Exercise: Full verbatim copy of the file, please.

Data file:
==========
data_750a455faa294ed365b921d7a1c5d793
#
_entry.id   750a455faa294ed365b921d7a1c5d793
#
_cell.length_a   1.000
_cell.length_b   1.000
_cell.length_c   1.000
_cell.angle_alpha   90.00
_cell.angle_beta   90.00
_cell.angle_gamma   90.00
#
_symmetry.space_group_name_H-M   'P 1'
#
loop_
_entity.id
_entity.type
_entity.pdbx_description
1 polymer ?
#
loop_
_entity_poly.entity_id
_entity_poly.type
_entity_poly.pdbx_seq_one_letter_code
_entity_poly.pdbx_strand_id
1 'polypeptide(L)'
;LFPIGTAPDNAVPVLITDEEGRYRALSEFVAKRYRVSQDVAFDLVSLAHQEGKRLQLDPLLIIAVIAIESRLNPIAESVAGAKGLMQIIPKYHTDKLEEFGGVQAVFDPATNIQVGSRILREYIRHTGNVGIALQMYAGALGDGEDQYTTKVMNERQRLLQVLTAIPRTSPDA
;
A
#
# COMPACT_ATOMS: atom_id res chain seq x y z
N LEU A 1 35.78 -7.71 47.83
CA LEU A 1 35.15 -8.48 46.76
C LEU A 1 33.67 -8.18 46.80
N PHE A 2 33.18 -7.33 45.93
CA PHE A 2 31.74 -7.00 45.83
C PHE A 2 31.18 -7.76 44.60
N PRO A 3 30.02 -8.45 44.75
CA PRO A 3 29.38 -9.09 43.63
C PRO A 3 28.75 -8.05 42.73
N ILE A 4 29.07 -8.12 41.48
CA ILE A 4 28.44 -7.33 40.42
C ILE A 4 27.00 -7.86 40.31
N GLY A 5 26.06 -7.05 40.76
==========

data_750a455faa294ed365b921d7a1c5d793
#
_entry.id   750a455faa294ed365b921d7a1c5d793
#
_cell.length_a   1.000
_cell.length_b   1.000
_cell.length_c   1.000
_cell.angle_alpha   90.00
_cell.angle_beta   90.00
_cell.angle_gamma   90.00
#
_symmetry.space_group_name_H-M   'P 1'
#
loop_
_entity.id
_entity.type
_entity.pdbx_description
1 polymer ?
#
loop_
_entity_poly.entity_id
_entity_poly.type
_entity_poly.pdbx_seq_one_letter_code
_entity_poly.pdbx_strand_id
1 'polypeptide(L)'
;LFPIGTAPDNAVPVLITDEEGRYRALSEFVAKRYRVSQDVAFDLVSLAHQEGKRLQLDPLLIIAVIAIESRLNPIAESVAGAKGLMQIIPKYHTDKLEEFGGVQAVFDPATNIQVGSRILREYIRHTGNVGIALQMYAGALGDGEDQYTTKVMNERQRLLQVLTAIPRTSPDA
;
A
#
# COMPACT_ATOMS: atom_id res chain seq x y z
N LEU A 1 35.78 -7.71 47.83
CA LEU A 1 35.15 -8.48 46.76
C LEU A 1 33.67 -8.18 46.80
N PHE A 2 33.18 -7.33 45.93
CA PHE A 2 31.74 -7.00 45.83
C PHE A 2 31.18 -7.76 44.60
N PRO A 3 30.02 -8.45 44.75
CA PRO A 3 29.38 -9.09 43.63
C PRO A 3 28.75 -8.05 42.73
N ILE A 4 29.07 -8.12 41.48
CA ILE A 4 28.44 -7.33 40.42
C ILE A 4 27.00 -7.86 40.31
N GLY A 5 26.06 -7.05 40.76